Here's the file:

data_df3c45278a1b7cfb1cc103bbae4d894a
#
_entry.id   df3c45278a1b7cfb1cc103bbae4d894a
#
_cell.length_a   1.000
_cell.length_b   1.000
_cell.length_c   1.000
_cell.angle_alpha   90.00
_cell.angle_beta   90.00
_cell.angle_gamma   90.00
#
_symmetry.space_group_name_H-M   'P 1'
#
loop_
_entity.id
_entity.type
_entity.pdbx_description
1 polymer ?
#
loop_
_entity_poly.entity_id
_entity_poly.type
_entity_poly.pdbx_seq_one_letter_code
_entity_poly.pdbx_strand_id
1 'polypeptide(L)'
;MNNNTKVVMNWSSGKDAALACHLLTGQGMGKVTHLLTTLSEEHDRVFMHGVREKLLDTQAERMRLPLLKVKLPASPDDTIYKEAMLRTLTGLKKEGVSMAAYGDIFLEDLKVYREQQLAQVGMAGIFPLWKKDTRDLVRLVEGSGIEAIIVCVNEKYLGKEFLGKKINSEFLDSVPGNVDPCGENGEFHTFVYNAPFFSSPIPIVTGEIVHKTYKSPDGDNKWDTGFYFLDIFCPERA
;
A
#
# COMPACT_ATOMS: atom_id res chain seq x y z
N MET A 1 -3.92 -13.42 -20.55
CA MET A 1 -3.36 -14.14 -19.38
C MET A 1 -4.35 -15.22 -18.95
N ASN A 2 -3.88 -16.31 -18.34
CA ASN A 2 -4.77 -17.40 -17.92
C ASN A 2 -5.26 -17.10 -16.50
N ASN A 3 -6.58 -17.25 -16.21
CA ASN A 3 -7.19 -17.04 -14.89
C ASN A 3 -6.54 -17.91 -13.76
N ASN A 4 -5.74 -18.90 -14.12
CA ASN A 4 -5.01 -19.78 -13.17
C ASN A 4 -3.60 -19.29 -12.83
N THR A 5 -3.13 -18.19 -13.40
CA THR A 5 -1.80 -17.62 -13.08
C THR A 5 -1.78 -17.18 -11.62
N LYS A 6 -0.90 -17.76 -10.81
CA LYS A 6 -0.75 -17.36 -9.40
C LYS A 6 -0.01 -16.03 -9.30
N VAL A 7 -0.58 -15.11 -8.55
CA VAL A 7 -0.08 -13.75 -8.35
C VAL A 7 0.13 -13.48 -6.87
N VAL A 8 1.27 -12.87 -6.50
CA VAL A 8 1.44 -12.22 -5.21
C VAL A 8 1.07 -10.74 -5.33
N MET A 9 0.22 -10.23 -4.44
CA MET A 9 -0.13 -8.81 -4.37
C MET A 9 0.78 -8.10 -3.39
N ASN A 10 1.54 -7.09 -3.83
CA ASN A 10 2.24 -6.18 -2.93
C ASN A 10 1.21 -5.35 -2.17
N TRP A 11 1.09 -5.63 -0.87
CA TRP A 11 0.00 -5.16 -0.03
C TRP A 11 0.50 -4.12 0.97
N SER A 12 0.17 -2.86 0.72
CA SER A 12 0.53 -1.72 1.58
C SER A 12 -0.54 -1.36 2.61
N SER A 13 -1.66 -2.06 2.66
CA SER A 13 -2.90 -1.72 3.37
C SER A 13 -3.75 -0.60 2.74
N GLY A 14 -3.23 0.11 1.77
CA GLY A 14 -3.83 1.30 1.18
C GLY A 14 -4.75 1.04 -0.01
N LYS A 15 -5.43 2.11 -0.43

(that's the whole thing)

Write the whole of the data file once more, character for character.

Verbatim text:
data_df3c45278a1b7cfb1cc103bbae4d894a
#
_entry.id   df3c45278a1b7cfb1cc103bbae4d894a
#
_cell.length_a   1.000
_cell.length_b   1.000
_cell.length_c   1.000
_cell.angle_alpha   90.00
_cell.angle_beta   90.00
_cell.angle_gamma   90.00
#
_symmetry.space_group_name_H-M   'P 1'
#
loop_
_entity.id
_entity.type
_entity.pdbx_description
1 polymer ?
#
loop_
_entity_poly.entity_id
_entity_poly.type
_entity_poly.pdbx_seq_one_letter_code
_entity_poly.pdbx_strand_id
1 'polypeptide(L)'
;MNNNTKVVMNWSSGKDAALACHLLTGQGMGKVTHLLTTLSEEHDRVFMHGVREKLLDTQAERMRLPLLKVKLPASPDDTIYKEAMLRTLTGLKKEGVSMAAYGDIFLEDLKVYREQQLAQVGMAGIFPLWKKDTRDLVRLVEGSGIEAIIVCVNEKYLGKEFLGKKINSEFLDSVPGNVDPCGENGEFHTFVYNAPFFSSPIPIVTGEIVHKTYKSPDGDNKWDTGFYFLDIFCPERA
;
A
#
# COMPACT_ATOMS: atom_id res chain seq x y z
N MET A 1 -3.92 -13.42 -20.55
CA MET A 1 -3.36 -14.14 -19.38
C MET A 1 -4.35 -15.22 -18.95
N ASN A 2 -3.88 -16.31 -18.34
CA ASN A 2 -4.77 -17.40 -17.92
C ASN A 2 -5.26 -17.10 -16.50
N ASN A 3 -6.58 -17.25 -16.21
CA ASN A 3 -7.19 -17.04 -14.89
C ASN A 3 -6.54 -17.91 -13.76
N ASN A 4 -5.74 -18.90 -14.12
CA ASN A 4 -5.01 -19.78 -13.17
C ASN A 4 -3.60 -19.29 -12.83
N THR A 5 -3.13 -18.19 -13.40
CA THR A 5 -1.80 -17.62 -13.08
C THR A 5 -1.78 -17.18 -11.62
N LYS A 6 -0.90 -17.76 -10.81
CA LYS A 6 -0.75 -17.36 -9.40
C LYS A 6 -0.01 -16.03 -9.30
N VAL A 7 -0.58 -15.11 -8.55
CA VAL A 7 -0.08 -13.75 -8.35
C VAL A 7 0.13 -13.48 -6.87
N VAL A 8 1.27 -12.87 -6.50
CA VAL A 8 1.44 -12.22 -5.21
C VAL A 8 1.07 -10.74 -5.33
N MET A 9 0.22 -10.23 -4.44
CA MET A 9 -0.13 -8.81 -4.37
C MET A 9 0.78 -8.10 -3.39
N ASN A 10 1.54 -7.09 -3.83
CA ASN A 10 2.24 -6.18 -2.93
C ASN A 10 1.21 -5.35 -2.17
N TRP A 11 1.09 -5.63 -0.87
CA TRP A 11 0.00 -5.16 -0.03
C TRP A 11 0.50 -4.12 0.97
N SER A 12 0.17 -2.86 0.72
CA SER A 12 0.53 -1.72 1.58
C SER A 12 -0.54 -1.36 2.61
N SER A 13 -1.66 -2.06 2.66
CA SER A 13 -2.90 -1.72 3.37
C SER A 13 -3.75 -0.60 2.74
N GLY A 14 -3.23 0.11 1.77
CA GLY A 14 -3.83 1.30 1.18
C GLY A 14 -4.75 1.04 -0.01
N LYS A 15 -5.43 2.11 -0.43